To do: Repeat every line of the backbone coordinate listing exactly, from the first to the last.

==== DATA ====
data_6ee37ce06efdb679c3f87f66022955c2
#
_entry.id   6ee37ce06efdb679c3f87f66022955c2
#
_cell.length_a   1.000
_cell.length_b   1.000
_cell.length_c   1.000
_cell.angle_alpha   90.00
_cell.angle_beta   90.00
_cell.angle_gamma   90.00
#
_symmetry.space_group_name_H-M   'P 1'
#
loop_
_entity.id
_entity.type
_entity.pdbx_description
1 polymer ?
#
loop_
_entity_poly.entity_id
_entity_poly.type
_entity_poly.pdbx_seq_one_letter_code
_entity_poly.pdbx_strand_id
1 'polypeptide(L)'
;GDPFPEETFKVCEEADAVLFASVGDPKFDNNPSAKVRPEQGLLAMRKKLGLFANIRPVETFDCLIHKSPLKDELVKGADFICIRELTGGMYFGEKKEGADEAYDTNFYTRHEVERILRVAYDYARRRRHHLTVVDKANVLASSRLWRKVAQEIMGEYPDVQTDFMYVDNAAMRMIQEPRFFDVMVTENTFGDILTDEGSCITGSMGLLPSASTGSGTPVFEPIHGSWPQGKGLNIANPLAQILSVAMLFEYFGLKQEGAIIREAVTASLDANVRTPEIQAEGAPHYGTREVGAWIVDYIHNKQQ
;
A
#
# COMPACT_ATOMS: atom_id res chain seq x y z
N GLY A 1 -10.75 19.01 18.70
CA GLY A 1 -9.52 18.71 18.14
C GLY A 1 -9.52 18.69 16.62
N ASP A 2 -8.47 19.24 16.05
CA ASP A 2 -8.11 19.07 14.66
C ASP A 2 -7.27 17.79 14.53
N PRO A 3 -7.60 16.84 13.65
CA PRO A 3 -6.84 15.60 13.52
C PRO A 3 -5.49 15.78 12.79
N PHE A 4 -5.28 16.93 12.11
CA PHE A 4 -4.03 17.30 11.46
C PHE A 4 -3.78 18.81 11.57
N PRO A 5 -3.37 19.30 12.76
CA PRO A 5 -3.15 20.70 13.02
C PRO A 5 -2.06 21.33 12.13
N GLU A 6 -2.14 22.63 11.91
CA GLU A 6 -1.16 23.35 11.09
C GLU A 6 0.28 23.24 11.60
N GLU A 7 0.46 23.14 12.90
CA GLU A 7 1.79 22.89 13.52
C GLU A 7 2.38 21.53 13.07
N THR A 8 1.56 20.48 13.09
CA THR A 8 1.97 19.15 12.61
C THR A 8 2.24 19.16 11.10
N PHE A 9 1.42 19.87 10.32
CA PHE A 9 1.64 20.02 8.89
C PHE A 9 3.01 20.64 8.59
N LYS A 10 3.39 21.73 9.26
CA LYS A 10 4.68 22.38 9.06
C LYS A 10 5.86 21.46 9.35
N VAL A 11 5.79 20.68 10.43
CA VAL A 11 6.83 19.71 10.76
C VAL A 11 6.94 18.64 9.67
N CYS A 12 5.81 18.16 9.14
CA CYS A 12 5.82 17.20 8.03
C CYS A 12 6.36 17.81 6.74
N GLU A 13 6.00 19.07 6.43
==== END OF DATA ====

data_6ee37ce06efdb679c3f87f66022955c2
#
_entry.id   6ee37ce06efdb679c3f87f66022955c2
#
_cell.length_a   1.000
_cell.length_b   1.000
_cell.length_c   1.000
_cell.angle_alpha   90.00
_cell.angle_beta   90.00
_cell.angle_gamma   90.00
#
_symmetry.space_group_name_H-M   'P 1'
#
loop_
_entity.id
_entity.type
_entity.pdbx_description
1 polymer ?
#
loop_
_entity_poly.entity_id
_entity_poly.type
_entity_poly.pdbx_seq_one_letter_code
_entity_poly.pdbx_strand_id
1 'polypeptide(L)'
;GDPFPEETFKVCEEADAVLFASVGDPKFDNNPSAKVRPEQGLLAMRKKLGLFANIRPVETFDCLIHKSPLKDELVKGADFICIRELTGGMYFGEKKEGADEAYDTNFYTRHEVERILRVAYDYARRRRHHLTVVDKANVLASSRLWRKVAQEIMGEYPDVQTDFMYVDNAAMRMIQEPRFFDVMVTENTFGDILTDEGSCITGSMGLLPSASTGSGTPVFEPIHGSWPQGKGLNIANPLAQILSVAMLFEYFGLKQEGAIIREAVTASLDANVRTPEIQAEGAPHYGTREVGAWIVDYIHNKQQ
;
A
#
# COMPACT_ATOMS: atom_id res chain seq x y z
N GLY A 1 -10.75 19.01 18.70
CA GLY A 1 -9.52 18.71 18.14
C GLY A 1 -9.52 18.69 16.62
N ASP A 2 -8.47 19.24 16.05
CA ASP A 2 -8.11 19.07 14.66
C ASP A 2 -7.27 17.79 14.53
N PRO A 3 -7.60 16.84 13.65
CA PRO A 3 -6.84 15.60 13.52
C PRO A 3 -5.49 15.78 12.79
N PHE A 4 -5.28 16.93 12.11
CA PHE A 4 -4.03 17.30 11.46
C PHE A 4 -3.78 18.81 11.57
N PRO A 5 -3.37 19.30 12.76
CA PRO A 5 -3.15 20.70 13.02
C PRO A 5 -2.06 21.33 12.13
N GLU A 6 -2.14 22.63 11.91
CA GLU A 6 -1.16 23.35 11.09
C GLU A 6 0.28 23.24 11.60
N GLU A 7 0.46 23.14 12.90
CA GLU A 7 1.79 22.89 13.52
C GLU A 7 2.38 21.53 13.07
N THR A 8 1.56 20.48 13.09
CA THR A 8 1.97 19.15 12.61
C THR A 8 2.24 19.16 11.10
N PHE A 9 1.42 19.87 10.32
CA PHE A 9 1.64 20.02 8.89
C PHE A 9 3.01 20.64 8.59
N LYS A 10 3.39 21.73 9.26
CA LYS A 10 4.68 22.38 9.06
C LYS A 10 5.86 21.46 9.35
N VAL A 11 5.79 20.68 10.43
CA VAL A 11 6.83 19.71 10.76
C VAL A 11 6.94 18.64 9.67
N CYS A 12 5.81 18.16 9.14
CA CYS A 12 5.82 17.20 8.03
C CYS A 12 6.36 17.81 6.74
N GLU A 13 6.00 19.07 6.43